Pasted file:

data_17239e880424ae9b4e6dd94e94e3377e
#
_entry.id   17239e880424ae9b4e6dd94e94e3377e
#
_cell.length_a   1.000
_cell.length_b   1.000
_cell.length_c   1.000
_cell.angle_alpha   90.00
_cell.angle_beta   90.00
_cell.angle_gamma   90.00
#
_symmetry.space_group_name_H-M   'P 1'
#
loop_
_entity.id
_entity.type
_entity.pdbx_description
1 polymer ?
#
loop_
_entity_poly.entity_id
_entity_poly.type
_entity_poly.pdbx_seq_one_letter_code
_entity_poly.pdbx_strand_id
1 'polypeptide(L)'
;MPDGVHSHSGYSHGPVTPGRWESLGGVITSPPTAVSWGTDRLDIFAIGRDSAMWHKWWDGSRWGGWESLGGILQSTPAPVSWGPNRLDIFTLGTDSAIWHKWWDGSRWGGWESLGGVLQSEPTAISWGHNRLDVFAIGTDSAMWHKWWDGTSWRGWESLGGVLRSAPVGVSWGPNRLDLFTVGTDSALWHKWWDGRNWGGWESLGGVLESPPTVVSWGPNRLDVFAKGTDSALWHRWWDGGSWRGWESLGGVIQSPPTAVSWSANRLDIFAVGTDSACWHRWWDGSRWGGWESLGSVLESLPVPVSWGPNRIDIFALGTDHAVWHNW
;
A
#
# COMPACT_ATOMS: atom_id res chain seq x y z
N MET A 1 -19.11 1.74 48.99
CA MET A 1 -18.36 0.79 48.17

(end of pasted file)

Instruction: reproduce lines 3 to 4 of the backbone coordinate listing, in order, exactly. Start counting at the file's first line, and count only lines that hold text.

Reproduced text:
_entry.id   17239e880424ae9b4e6dd94e94e3377e
#